- Associated Press - Friday, December 16, 2016

ST. PAUL, Minn. (AP) - Minnesota officials abandoned their plans for a special session to address health care costs Friday after a final attempt at negotiating a deal ended in anger, leaving more than 120,000 residents left on their own to cover massive premium increases at the start of the year.

Those rate hikes have been the subject of months of private negotiations between Gov. Mark Dayton, Republican House Speaker Kurt Daudt and other legislative leaders. But Friday’s meeting was held in the public eye, where Dayton and Daudt traded barbs and blamed each other for the standstill for 15 minutes before declaring the effort dead until the Legislature returns Jan. 3.

The blowup also means that $1 billion in public construction projects and hundreds of millions of dollars in tax relief - both left unfinished from the 2016 legislative session - won’t be passed. The two bills had been looped into possible special session talks.

“It’s a shared failure,” Dayton said of the scuttled special session. “It’s bad for Minnesota, there’s no doubt about it.”

The premium hikes hit just a small slice of Minnesota - just 5 percent buy coverage through the individual market, and many of those shoppers qualify for federal help based on income requirements. But the issue exploded ahead of the November election, when it played prominently in Republicans’ successful campaign to hold the House and regain Senate control.

Registration for individual market plans began Nov. 1 and will continue through January.

Dayton proposed a premium rebate nearly two months ago that would tap part of a budget surplus to buy down some of the premium hikes. He and legislative leaders appeared close to a deal earlier this month, penciling in a special session just before Christmas.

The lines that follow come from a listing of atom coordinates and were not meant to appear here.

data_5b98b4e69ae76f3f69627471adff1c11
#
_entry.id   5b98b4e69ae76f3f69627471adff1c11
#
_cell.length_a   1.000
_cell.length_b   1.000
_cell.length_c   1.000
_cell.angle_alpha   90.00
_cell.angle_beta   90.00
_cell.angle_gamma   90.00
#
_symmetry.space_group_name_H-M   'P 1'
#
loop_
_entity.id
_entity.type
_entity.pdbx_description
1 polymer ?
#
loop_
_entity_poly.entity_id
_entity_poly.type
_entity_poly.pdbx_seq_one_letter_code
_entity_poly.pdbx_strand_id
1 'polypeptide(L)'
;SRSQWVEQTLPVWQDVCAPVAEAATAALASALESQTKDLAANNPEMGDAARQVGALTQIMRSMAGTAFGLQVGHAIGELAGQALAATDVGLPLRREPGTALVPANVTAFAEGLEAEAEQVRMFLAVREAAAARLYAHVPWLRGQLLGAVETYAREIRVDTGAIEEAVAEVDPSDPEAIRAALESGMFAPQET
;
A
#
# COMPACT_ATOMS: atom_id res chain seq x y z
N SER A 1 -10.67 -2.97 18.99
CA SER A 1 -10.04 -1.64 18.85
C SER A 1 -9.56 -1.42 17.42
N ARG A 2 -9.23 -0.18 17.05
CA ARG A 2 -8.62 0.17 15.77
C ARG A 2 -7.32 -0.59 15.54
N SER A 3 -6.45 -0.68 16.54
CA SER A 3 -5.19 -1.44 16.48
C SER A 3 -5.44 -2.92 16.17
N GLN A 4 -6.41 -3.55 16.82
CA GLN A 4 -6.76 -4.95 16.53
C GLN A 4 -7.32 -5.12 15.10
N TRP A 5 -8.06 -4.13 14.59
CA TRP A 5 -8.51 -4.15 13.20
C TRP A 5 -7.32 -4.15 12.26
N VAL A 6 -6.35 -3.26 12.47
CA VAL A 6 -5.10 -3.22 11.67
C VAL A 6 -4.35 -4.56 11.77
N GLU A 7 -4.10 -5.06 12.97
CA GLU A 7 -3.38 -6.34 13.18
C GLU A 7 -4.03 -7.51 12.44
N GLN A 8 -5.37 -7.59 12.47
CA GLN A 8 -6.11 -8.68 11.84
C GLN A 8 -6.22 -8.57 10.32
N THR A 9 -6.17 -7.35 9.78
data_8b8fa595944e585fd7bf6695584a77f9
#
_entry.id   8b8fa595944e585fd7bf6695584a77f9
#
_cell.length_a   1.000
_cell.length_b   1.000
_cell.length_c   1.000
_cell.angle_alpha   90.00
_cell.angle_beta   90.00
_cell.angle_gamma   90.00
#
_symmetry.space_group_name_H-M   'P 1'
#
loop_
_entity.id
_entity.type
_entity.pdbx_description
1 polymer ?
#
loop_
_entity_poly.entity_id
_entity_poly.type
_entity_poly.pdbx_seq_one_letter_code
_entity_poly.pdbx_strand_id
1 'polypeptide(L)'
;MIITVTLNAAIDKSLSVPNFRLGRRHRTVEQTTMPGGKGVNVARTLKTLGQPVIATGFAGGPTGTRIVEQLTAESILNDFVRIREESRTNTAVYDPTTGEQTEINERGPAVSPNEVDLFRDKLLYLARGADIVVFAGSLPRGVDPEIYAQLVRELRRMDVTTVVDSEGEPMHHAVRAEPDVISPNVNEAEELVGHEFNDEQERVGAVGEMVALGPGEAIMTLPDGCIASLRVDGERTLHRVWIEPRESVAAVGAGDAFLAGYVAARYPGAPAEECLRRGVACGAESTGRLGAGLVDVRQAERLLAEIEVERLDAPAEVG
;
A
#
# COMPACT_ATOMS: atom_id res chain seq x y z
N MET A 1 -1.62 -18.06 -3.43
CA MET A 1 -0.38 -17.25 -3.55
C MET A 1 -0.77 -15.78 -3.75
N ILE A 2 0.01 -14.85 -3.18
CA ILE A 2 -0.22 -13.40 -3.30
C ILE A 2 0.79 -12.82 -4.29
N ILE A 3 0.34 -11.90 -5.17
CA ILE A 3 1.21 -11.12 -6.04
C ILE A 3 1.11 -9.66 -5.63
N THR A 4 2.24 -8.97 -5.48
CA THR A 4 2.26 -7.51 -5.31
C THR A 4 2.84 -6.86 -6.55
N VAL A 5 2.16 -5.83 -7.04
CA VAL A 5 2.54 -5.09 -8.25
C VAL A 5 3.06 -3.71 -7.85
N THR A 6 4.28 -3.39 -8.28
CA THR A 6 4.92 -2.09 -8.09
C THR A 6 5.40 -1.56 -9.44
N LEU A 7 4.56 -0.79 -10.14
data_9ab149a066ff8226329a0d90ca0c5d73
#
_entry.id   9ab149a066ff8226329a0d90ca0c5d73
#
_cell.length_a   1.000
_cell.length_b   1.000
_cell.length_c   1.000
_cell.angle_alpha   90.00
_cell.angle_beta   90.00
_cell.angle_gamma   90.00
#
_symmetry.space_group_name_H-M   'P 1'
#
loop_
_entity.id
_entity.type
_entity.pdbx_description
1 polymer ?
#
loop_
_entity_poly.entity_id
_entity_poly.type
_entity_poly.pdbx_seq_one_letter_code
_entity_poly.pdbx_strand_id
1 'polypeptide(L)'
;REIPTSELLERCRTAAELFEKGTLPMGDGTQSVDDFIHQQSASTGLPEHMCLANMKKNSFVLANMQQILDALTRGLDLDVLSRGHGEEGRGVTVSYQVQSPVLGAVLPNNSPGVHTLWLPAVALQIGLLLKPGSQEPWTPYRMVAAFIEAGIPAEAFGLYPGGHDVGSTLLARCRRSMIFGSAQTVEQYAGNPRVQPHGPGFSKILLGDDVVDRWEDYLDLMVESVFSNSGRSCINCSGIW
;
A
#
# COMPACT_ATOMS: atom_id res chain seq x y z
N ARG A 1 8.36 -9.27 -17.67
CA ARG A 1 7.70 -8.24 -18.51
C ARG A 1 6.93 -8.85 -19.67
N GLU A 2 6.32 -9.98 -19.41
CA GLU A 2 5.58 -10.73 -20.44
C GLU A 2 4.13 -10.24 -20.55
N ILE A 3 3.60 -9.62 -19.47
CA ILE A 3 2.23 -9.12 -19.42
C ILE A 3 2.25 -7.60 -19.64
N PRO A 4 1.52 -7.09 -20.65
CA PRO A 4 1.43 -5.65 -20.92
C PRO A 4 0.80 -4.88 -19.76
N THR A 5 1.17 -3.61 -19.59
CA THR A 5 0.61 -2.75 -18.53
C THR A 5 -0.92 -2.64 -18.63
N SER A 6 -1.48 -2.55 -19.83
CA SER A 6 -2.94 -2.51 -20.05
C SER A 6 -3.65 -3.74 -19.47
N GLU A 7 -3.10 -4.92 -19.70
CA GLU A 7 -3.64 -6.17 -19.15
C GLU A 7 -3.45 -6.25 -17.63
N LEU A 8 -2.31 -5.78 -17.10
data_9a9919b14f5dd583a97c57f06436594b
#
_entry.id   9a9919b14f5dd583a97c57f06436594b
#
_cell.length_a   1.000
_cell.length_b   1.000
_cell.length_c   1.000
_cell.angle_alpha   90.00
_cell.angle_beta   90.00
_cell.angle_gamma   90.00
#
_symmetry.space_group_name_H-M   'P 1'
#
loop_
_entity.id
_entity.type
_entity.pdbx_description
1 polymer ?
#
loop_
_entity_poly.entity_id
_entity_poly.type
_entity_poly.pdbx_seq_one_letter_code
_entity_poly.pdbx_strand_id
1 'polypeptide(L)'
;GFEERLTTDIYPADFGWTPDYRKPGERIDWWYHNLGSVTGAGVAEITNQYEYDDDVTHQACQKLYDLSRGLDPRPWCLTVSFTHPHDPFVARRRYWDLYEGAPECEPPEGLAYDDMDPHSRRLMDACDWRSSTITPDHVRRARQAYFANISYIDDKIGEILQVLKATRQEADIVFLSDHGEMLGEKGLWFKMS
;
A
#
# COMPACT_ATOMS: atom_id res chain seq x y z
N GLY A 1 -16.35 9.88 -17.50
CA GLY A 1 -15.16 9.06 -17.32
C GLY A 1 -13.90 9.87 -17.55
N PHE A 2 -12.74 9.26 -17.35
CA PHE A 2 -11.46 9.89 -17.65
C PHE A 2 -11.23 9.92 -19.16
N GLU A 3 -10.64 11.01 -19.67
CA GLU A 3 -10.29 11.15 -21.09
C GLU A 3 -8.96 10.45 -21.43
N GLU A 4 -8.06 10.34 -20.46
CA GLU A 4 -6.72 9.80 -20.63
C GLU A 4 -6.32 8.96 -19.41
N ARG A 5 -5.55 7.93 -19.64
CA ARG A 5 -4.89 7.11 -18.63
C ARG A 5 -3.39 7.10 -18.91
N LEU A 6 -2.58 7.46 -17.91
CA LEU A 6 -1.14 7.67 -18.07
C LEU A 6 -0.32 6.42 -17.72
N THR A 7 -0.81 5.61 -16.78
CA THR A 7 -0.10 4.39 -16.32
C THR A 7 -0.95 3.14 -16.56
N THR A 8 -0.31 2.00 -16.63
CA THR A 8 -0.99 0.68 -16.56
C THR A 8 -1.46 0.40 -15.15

But that deal dissolved in a final week of fruitless back and forth, with Dayton singling out Daudt’s trip to the U.S. Virgin Islands for a legislative conference this week while the speaker accused the governor of purposefully scuttling a deal. Friday’s public meeting - a rarity at the Capitol, where high-level negotiations typically take place in private - repeated those talking points before the two politicians gave up and left.

Daudt said the governor’s plan needed to also address questions of health care access given the stringent enrollment caps Minnesota insurers have placed on their plans. He said he and an incoming Senate Republican majority would queue up a fix when the legislative session begins Jan. 3.

“We’re going to put something in place the first week of session … and the governor is going to sign it,” Daudt said “This is a little setback for Minnesotans right now.”

It’s not the first would-be special session to fizzle out due to gridlock between Dayton and House Republicans. Other emergency sessions that failed to launch focused on laid-off steelworkers, businesses surrounding Mille Lacs Lake struggling amid a shortened walleye fishing season, passing failed tax relief and public works packages and more.

Eyeing a session in which he’d square off with Republican majorities in both the House and Senate, Dayton predicted it would be “a very difficult one.”

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